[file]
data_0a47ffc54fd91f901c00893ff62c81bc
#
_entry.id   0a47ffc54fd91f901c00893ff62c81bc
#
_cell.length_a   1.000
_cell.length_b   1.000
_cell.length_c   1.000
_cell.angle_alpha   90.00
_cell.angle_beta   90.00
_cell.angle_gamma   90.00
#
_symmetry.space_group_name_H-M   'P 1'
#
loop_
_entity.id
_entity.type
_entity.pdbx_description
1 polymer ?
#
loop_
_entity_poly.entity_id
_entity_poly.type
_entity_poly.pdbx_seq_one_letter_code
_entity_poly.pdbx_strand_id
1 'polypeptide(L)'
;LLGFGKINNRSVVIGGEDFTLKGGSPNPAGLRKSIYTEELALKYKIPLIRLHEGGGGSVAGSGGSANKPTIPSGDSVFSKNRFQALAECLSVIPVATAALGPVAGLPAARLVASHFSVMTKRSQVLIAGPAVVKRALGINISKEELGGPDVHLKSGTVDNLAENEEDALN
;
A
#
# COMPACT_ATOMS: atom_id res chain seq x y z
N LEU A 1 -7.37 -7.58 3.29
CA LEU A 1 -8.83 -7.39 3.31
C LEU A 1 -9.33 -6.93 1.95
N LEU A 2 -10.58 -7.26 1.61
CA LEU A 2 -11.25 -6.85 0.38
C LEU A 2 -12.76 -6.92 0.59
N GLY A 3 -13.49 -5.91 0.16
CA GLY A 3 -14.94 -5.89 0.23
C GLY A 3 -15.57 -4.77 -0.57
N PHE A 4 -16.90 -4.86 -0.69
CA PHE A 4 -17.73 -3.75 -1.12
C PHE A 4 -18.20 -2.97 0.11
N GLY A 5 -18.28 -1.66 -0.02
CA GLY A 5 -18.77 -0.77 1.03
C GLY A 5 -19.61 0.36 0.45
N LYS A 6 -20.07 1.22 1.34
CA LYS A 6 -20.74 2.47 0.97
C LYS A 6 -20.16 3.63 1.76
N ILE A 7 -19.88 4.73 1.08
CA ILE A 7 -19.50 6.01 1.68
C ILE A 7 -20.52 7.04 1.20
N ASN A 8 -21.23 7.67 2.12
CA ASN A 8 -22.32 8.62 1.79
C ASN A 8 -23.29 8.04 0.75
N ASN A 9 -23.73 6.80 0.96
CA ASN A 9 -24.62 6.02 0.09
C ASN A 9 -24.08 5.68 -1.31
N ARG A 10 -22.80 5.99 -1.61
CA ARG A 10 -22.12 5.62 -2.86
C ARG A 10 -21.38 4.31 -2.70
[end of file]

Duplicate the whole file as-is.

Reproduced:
data_0a47ffc54fd91f901c00893ff62c81bc
#
_entry.id   0a47ffc54fd91f901c00893ff62c81bc
#
_cell.length_a   1.000
_cell.length_b   1.000
_cell.length_c   1.000
_cell.angle_alpha   90.00
_cell.angle_beta   90.00
_cell.angle_gamma   90.00
#
_symmetry.space_group_name_H-M   'P 1'
#
loop_
_entity.id
_entity.type
_entity.pdbx_description
1 polymer ?
#
loop_
_entity_poly.entity_id
_entity_poly.type
_entity_poly.pdbx_seq_one_letter_code
_entity_poly.pdbx_strand_id
1 'polypeptide(L)'
;LLGFGKINNRSVVIGGEDFTLKGGSPNPAGLRKSIYTEELALKYKIPLIRLHEGGGGSVAGSGGSANKPTIPSGDSVFSKNRFQALAECLSVIPVATAALGPVAGLPAARLVASHFSVMTKRSQVLIAGPAVVKRALGINISKEELGGPDVHLKSGTVDNLAENEEDALN
;
A
#
# COMPACT_ATOMS: atom_id res chain seq x y z
N LEU A 1 -7.37 -7.58 3.29
CA LEU A 1 -8.83 -7.39 3.31
C LEU A 1 -9.33 -6.93 1.95
N LEU A 2 -10.58 -7.26 1.61
CA LEU A 2 -11.25 -6.85 0.38
C LEU A 2 -12.76 -6.92 0.59
N GLY A 3 -13.49 -5.91 0.16
CA GLY A 3 -14.94 -5.89 0.23
C GLY A 3 -15.57 -4.77 -0.57
N PHE A 4 -16.90 -4.86 -0.69
CA PHE A 4 -17.73 -3.75 -1.12
C PHE A 4 -18.20 -2.97 0.11
N GLY A 5 -18.28 -1.66 -0.02
CA GLY A 5 -18.77 -0.77 1.03
C GLY A 5 -19.61 0.36 0.45
N LYS A 6 -20.07 1.22 1.34
CA LYS A 6 -20.74 2.47 0.97
C LYS A 6 -20.16 3.63 1.76
N ILE A 7 -19.88 4.73 1.08
CA ILE A 7 -19.50 6.01 1.68
C ILE A 7 -20.52 7.04 1.20
N ASN A 8 -21.23 7.67 2.12
CA ASN A 8 -22.32 8.62 1.79
C ASN A 8 -23.29 8.04 0.75
N ASN A 9 -23.73 6.80 0.96
CA ASN A 9 -24.62 6.02 0.09
C ASN A 9 -24.08 5.68 -1.31
N ARG A 10 -22.80 5.99 -1.61
CA ARG A 10 -22.12 5.62 -2.86
C ARG A 10 -21.38 4.31 -2.70